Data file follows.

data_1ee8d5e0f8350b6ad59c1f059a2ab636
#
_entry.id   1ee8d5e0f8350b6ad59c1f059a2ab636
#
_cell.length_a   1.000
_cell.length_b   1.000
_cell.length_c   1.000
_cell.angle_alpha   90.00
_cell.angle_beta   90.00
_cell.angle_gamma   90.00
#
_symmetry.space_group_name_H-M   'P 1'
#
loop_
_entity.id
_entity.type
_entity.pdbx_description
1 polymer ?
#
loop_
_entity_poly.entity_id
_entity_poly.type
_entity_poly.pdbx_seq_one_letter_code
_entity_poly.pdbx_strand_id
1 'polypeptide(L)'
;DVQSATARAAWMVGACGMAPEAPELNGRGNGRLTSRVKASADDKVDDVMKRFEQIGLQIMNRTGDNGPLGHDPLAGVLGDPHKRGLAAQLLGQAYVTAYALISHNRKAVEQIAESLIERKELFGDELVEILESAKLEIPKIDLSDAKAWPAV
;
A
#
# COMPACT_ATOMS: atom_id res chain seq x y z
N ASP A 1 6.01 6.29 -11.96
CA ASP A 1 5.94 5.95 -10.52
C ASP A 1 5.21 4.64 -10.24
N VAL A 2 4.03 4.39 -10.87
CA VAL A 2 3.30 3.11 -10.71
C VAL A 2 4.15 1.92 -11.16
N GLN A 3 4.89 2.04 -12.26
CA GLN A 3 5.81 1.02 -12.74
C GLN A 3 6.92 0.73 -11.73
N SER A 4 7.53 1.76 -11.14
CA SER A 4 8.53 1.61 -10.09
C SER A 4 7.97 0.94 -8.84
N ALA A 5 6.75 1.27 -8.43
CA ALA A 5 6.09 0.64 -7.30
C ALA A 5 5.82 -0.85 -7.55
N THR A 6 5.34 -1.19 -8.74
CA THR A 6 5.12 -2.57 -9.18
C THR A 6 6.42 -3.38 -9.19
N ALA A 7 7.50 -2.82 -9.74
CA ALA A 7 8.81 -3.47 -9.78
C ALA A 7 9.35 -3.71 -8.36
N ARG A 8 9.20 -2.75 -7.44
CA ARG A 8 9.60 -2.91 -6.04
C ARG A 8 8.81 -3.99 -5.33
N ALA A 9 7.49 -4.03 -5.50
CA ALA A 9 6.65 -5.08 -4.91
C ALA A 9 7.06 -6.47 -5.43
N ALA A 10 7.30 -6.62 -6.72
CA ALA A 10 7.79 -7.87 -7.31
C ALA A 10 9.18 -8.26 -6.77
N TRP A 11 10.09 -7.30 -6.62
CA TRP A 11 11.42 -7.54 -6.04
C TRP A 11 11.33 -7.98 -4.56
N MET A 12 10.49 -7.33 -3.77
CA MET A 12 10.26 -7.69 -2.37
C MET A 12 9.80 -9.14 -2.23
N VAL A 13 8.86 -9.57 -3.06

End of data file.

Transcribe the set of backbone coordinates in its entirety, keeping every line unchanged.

data_1ee8d5e0f8350b6ad59c1f059a2ab636
#
_entry.id   1ee8d5e0f8350b6ad59c1f059a2ab636
#
_cell.length_a   1.000
_cell.length_b   1.000
_cell.length_c   1.000
_cell.angle_alpha   90.00
_cell.angle_beta   90.00
_cell.angle_gamma   90.00
#
_symmetry.space_group_name_H-M   'P 1'
#
loop_
_entity.id
_entity.type
_entity.pdbx_description
1 polymer ?
#
loop_
_entity_poly.entity_id
_entity_poly.type
_entity_poly.pdbx_seq_one_letter_code
_entity_poly.pdbx_strand_id
1 'polypeptide(L)'
;DVQSATARAAWMVGACGMAPEAPELNGRGNGRLTSRVKASADDKVDDVMKRFEQIGLQIMNRTGDNGPLGHDPLAGVLGDPHKRGLAAQLLGQAYVTAYALISHNRKAVEQIAESLIERKELFGDELVEILESAKLEIPKIDLSDAKAWPAV
;
A
#
# COMPACT_ATOMS: atom_id res chain seq x y z
N ASP A 1 6.01 6.29 -11.96
CA ASP A 1 5.94 5.95 -10.52
C ASP A 1 5.21 4.64 -10.24
N VAL A 2 4.03 4.39 -10.87
CA VAL A 2 3.30 3.11 -10.71
C VAL A 2 4.15 1.92 -11.16
N GLN A 3 4.89 2.04 -12.26
CA GLN A 3 5.81 1.02 -12.74
C GLN A 3 6.92 0.73 -11.73
N SER A 4 7.53 1.76 -11.14
CA SER A 4 8.53 1.61 -10.09
C SER A 4 7.97 0.94 -8.84
N ALA A 5 6.75 1.27 -8.43
CA ALA A 5 6.09 0.64 -7.30
C ALA A 5 5.82 -0.85 -7.55
N THR A 6 5.34 -1.19 -8.74
CA THR A 6 5.12 -2.57 -9.18
C THR A 6 6.42 -3.38 -9.19
N ALA A 7 7.50 -2.82 -9.74
CA ALA A 7 8.81 -3.47 -9.78
C ALA A 7 9.35 -3.71 -8.36
N ARG A 8 9.20 -2.75 -7.44
CA ARG A 8 9.60 -2.91 -6.04
C ARG A 8 8.81 -3.99 -5.33
N ALA A 9 7.49 -4.03 -5.50
CA ALA A 9 6.65 -5.08 -4.91
C ALA A 9 7.06 -6.47 -5.43
N ALA A 10 7.30 -6.62 -6.72
CA ALA A 10 7.79 -7.87 -7.31
C ALA A 10 9.18 -8.26 -6.77
N TRP A 11 10.09 -7.30 -6.62
CA TRP A 11 11.42 -7.54 -6.04
C TRP A 11 11.33 -7.98 -4.56
N MET A 12 10.49 -7.33 -3.77
CA MET A 12 10.26 -7.69 -2.37
C MET A 12 9.80 -9.14 -2.23
N VAL A 13 8.86 -9.57 -3.06